My Experience of Being LGBTQ and Religious
It’s Sunday morning, I get to dress up like a princess and go draw pictures with other kids my age while my grandmother gives me candy for being a good girl and sitting in my seat. I didn’t know what they were talking about nor did I care. That was the weekly routine until I was about 7 or 8 years old, when my parents decided to pull me out of church so I could form my own views. Later I started discovering my sexuality and in turn was met with internalized homophobia.
Religion has always been something that fascinated me. Being a bisexual woman I have dealt with a fair bit of internalized homophobia not caused by religion but definitely affected by it.
This is why I decided to explore the relationship between sexuality and religion, in hopes of having a better understanding. According to a Princeton University study: “Americans who identify as lesbian, gay, bisexual, or transgender are significantly less likely than non-LGBT Americans to be highly religious, and significantly more likely to be classified as not religious. The same percentage of each group is moderately religious. About a quarter of LGBT individuals attend religious services regularly, contrasted with 42% of non-LGBT individuals.”
Why are LGBTQ+ people less likely to be religious? Many believe that the reason LGBTQ+ community as a whole is less religious is because a lot of churches and religious centers are not accepting of them. Many lesbian, gay, bisexual, or transgender people feel discouraged from religion due to this fact.
I decided to go to a very open and LGBTQ+ friendly church and interview some of the members to discuss their relationship with religion. One person’s story is that of a trans man. He started developing when he was about 8 years old and started to change how he presented himself. He was forced out of his church for possibly being queer. He said: “It’s difficult to find an accepting church, even some of those that claim to be accepting aren’t. They force people out because they have these standards of worship and that’s not what God is about.” He lost religion until he was 14, and this raised a doubt in my head so I asked him: “Why did you go back?”. He said he was feeling very lost and suicidal and was looking for purpose.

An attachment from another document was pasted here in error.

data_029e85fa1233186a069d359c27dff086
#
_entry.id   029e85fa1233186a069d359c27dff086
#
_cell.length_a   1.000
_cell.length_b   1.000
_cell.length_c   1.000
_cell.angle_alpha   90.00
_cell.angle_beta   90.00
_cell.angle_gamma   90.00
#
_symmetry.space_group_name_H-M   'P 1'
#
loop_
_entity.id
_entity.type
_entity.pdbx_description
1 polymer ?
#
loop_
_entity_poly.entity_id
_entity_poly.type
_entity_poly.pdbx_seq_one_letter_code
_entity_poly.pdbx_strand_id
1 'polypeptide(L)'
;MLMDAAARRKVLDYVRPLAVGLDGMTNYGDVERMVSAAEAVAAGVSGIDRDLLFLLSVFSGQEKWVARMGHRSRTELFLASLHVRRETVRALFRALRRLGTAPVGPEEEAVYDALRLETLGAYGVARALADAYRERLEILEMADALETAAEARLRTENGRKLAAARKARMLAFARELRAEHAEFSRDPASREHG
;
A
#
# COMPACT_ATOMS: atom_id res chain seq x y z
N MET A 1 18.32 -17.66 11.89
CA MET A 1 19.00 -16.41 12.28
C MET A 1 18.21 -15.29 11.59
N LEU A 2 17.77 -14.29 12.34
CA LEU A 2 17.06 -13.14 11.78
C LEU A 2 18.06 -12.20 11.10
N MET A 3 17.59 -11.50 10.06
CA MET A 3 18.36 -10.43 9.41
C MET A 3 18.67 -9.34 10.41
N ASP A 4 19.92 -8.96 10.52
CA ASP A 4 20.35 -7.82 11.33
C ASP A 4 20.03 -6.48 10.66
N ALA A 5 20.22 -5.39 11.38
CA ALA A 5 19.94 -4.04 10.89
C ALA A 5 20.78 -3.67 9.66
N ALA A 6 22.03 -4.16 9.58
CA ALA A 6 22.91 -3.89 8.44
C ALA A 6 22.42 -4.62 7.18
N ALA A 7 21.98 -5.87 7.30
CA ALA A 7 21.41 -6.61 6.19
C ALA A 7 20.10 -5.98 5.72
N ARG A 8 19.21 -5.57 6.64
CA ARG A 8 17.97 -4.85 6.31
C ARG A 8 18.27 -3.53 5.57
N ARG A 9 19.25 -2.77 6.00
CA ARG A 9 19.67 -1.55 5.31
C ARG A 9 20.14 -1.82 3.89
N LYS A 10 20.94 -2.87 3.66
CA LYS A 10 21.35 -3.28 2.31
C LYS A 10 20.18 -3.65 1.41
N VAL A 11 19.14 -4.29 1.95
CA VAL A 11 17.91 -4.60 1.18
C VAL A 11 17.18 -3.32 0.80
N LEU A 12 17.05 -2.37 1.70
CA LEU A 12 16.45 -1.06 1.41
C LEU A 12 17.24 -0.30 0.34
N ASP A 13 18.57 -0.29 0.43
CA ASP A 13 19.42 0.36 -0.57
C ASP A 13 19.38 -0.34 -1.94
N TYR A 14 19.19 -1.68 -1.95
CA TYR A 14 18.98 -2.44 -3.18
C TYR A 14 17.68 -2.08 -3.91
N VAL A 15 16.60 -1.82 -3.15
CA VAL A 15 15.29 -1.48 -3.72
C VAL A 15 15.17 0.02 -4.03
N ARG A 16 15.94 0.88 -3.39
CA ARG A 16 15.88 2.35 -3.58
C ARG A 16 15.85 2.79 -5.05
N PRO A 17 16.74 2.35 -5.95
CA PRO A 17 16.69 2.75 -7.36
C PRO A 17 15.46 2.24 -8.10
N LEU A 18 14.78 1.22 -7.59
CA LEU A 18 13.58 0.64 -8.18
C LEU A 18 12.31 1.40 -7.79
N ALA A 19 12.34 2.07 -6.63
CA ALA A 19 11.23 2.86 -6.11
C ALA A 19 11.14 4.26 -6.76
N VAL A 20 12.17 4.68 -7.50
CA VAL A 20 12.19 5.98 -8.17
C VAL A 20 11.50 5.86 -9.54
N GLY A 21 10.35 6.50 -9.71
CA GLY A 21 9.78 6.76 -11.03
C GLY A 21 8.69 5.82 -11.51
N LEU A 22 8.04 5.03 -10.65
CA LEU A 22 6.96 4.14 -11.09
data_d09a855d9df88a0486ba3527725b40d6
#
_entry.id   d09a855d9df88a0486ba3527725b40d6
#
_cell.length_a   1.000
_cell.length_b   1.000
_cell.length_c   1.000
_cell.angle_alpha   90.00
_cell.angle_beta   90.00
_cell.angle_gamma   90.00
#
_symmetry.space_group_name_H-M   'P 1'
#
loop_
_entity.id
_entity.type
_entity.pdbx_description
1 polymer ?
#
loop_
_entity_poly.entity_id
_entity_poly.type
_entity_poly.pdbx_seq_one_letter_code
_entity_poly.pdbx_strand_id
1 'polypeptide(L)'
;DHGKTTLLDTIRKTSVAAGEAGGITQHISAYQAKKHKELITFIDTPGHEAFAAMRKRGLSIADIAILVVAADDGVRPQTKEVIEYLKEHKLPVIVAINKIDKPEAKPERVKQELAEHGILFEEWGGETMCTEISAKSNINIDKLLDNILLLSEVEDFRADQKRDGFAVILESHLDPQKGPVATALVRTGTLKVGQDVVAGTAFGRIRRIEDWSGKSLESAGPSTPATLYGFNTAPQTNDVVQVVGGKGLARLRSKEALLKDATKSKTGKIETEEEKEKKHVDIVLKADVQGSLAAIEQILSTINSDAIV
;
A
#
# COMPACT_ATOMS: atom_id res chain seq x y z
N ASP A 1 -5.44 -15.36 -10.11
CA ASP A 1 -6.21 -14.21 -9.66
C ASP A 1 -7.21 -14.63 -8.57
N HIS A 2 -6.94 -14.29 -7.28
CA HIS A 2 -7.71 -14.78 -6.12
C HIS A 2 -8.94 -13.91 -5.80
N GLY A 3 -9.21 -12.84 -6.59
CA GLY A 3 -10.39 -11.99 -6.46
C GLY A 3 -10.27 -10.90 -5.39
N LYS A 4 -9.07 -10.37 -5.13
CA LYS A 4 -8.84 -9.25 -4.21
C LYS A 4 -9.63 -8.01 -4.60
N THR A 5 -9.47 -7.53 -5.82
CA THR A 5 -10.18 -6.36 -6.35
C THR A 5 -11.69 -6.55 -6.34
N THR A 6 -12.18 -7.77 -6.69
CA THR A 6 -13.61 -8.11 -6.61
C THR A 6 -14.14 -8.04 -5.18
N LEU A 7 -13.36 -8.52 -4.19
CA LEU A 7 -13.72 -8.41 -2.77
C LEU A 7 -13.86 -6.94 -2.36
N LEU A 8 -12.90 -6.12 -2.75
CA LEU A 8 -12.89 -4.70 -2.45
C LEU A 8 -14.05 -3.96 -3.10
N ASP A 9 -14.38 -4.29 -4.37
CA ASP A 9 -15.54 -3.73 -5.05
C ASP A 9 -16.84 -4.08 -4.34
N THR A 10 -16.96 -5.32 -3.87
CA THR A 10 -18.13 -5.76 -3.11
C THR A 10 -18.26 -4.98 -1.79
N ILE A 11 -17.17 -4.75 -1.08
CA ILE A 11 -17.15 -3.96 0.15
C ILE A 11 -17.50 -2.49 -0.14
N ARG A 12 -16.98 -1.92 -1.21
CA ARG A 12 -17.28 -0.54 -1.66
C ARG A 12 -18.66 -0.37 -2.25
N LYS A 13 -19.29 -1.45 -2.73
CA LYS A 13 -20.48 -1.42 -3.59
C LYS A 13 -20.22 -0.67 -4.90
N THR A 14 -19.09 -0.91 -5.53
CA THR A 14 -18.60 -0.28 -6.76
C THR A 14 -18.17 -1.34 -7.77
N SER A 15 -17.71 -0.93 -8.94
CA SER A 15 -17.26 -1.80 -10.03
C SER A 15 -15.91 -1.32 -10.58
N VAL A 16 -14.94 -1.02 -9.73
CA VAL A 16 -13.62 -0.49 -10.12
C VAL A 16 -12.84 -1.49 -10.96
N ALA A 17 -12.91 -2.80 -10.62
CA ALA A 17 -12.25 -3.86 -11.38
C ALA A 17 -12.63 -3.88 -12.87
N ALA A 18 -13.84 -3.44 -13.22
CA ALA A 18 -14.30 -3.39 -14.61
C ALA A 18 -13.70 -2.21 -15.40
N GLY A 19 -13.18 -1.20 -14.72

Purpose seems to be indeed the main reason why people look to religion. I spoke with the church leader to hear the church’s point of view on accepting LGBTQ+ people into their community. “God calls to love and welcome and God celebrates love. There’s enough evil and hatred in the world that when we find love we need to celebrate it. The Bible is constantly expanding, people like to try and put God in a box but every time he blows out. However, a lot of times churches tend to stick with the traditional view even if it’s not the correct view or God’s view.”
About half of LGBTQ+ individuals say religion is important in their daily lives, this is significantly less than the 66% of non-LGBTQ individuals who say the say thing. My opinion is that the gap is largely due to not being accepted by a church within nearly every religious denomination. Bu there are now supportive groups that have adopted different interpretations about LGBTQ people, and despite that, many individuals wouldn’t join a church even if they found one that was accepting. Religion just isn’t an important factor in some people’s lives such as my own.
Whether you’re religious or not, LGBTQ+ or not, there is something to be learned from both groups. I learned a lot about religion from visiting the church and I’m sure many religious people can learn a lot by speaking to an LGBTQ+ person. All in all, the relationship between religion and the LGBTQ+ community is a tough one, but with time and effort it’s a relationship that could be healed. If you are LGBTQ+ and struggling with your religion, there’s lots of places that will support you and help you through the process, you are not alone.
Written by Sophia Brubaker